Release Date: January 26th, 2015 (Sundance)
Directed by: Francois Simard, Anouk Whissell, Yoann-Karl Whissell
Written by: Francois Simard, Anouk Whissell, Yoann-Karl Whissell
Music by: Jean-Philippe Bernier, Jean-Nicolas Leupi
Cast: Munro Chambers, Laurence Leboeuf, Edwin Wright, Aaron Jeffery, Michael Ironside
EMA Films, Timpson Films, Epic Pictures Group, 95 Minutes
There seems to be a lot of modern films that are homages to bygone cinema. We’ve had modern grindhouse pictures and now 80s style flicks have been popping up here and there. Turbo Kid is an homage to 80s post-apocalyptic action movies but it is also much more than that.
This retro formula doesn’t always work out for the nostalgic filmmakers behind these sort of pictures. Turbo Kid, however, was an overwhelmingly positive experience for me.
Unlike the very short and similar retro epic Kung Fury, this film can follow a narrative and stay on track without becoming distracted by gimmickry and trying to do too much too quickly.
This movie also has some gravitas in the fact that it features the villainous presence of Michael Ironside, who always gave us great villains back in the 1980s. I fondly remember him as the evil warlord Overdog in the mediocre but still cool Spacehunter: Adventures in the Forbidden Zone, a movie featuring a young Molly Ringwald in a post-apocalyptic setting before her breakout a year later in Sixteen Candles.
This film also has an Indiana Jones clone who has a buddy that is a Mola Ram clone (the villain from Indiana Jones and the Temple of Doom). There is also a character that resembles the characters Thunder and Rain from John Carpenter’s Big Trouble In Little China. Apart from that, other characters have little flourishes that many will find familiar.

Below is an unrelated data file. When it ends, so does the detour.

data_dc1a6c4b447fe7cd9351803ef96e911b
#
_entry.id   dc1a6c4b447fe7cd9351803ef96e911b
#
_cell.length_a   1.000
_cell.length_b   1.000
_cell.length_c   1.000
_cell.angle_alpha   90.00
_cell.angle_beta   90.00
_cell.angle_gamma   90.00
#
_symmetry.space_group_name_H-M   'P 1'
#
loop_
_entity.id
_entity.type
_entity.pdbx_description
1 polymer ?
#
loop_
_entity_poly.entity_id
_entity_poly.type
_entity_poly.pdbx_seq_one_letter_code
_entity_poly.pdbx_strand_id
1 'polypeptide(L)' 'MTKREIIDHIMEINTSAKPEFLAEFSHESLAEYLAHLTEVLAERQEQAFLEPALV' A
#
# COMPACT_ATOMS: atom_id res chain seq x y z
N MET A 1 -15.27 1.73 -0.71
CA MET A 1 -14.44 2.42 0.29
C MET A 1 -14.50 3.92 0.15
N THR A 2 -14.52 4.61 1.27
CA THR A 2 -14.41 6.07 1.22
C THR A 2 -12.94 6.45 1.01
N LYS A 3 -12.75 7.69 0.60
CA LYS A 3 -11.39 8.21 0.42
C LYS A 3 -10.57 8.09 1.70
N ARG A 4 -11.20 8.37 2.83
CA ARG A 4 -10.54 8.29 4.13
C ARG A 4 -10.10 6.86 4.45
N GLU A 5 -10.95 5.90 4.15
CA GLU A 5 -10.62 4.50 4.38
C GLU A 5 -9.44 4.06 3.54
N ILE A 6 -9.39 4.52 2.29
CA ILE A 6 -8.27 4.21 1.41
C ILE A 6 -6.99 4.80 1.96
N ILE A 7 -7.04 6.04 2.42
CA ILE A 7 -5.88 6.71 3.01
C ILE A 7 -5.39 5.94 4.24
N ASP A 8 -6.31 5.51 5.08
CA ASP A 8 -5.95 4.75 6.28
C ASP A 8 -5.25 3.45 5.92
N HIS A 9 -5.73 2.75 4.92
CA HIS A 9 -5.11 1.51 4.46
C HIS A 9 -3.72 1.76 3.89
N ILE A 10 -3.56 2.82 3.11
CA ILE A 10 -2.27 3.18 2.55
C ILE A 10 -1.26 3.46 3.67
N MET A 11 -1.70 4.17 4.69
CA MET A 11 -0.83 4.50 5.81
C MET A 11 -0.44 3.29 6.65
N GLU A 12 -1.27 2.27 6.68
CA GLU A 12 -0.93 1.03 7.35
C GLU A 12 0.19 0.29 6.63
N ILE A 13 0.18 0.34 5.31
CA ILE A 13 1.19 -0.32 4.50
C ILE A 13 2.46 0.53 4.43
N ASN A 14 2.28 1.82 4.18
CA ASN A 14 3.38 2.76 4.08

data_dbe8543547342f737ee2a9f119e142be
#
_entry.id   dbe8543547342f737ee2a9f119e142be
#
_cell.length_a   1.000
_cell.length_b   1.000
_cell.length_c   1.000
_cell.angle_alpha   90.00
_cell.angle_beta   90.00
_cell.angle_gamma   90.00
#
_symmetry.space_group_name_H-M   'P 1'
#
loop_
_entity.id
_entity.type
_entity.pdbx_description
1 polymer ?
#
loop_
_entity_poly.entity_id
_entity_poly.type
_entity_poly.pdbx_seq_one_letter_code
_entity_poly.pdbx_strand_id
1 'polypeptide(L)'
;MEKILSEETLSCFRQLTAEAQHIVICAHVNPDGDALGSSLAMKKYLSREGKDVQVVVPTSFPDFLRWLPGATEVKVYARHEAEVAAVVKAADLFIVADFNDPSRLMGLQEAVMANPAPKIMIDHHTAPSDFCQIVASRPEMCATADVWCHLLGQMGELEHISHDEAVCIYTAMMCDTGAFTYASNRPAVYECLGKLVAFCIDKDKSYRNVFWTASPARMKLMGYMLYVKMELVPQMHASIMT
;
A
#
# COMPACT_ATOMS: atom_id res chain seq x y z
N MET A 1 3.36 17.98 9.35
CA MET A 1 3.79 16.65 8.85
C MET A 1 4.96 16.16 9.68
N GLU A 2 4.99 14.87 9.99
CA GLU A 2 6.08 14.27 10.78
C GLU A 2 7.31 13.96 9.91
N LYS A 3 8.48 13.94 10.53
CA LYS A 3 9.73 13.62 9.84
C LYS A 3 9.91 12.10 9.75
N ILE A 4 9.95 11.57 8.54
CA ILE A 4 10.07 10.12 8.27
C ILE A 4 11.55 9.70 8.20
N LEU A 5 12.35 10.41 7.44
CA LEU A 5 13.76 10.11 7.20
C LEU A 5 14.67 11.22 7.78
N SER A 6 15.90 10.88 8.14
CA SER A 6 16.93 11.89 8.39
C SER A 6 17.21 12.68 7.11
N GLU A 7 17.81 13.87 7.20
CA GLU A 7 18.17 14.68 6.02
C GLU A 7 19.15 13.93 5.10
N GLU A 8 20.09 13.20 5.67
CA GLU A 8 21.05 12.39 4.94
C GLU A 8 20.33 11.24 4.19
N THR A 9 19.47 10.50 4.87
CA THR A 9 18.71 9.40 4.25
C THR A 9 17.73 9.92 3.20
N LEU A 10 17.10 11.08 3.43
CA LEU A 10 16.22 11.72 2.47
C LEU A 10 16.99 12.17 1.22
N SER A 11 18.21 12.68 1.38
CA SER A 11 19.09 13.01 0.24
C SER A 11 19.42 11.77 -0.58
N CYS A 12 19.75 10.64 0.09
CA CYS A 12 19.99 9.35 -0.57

The other bad guy and the coolest thing in the movie is a metal skull-faced dude that shoots circular saw blades like Chinese stars with the velocity of a shotgun. He’s obviously an homage to many of the Mad Max villains but a lot more extreme.
The main characters are played by Munro Chambers and Laurence Leboeuf, two young stars that I am going to pay more attnetion to. Chambers is the title character and he evolves into the heroic Turbo Kid. Leboeuf is the cute, sweet, goofy and lovable friendship robot Apple. Leboeuf was just a perfect character in every way and she kept the film grounded, making it something really genuine where this thing could have easily just been an insane gore festival relying solely on nostalgia and cheap tricks.
And yes, the film is incredibly gory. It is so over the top though that it isn’t really gross or offensive, it is mostly comedic in the right way. Essentially, this is supposed to be a living comic book and it is.
I can’t end this without mentioning the score by Le Matos. It fits the tone and style of the film perfectly with its 80s synth tunes. It is a throwback to the soundtracks heard in films like Miami Connection and a lot of the pictures put out by Cannon Films. It fits in today with a lot of the retro wave artists who are making modern music that sounds like 80s film tunes – artists such as Kavinsky, Lazerhawk, Miami Nights 1984, Dynatron, Timecop1983, VHS Dreams, Mitch Murder and others.
Everything about Turbo Kid just feels right. It hit all the right notes but it gave us something that is much more than the sum of its parts. Accomplishing a feat like that is rare and I hope that the sequel, which is in preproduction, can live up to the high bar set by this film.
For those of you with Netflix, this is streaming right now.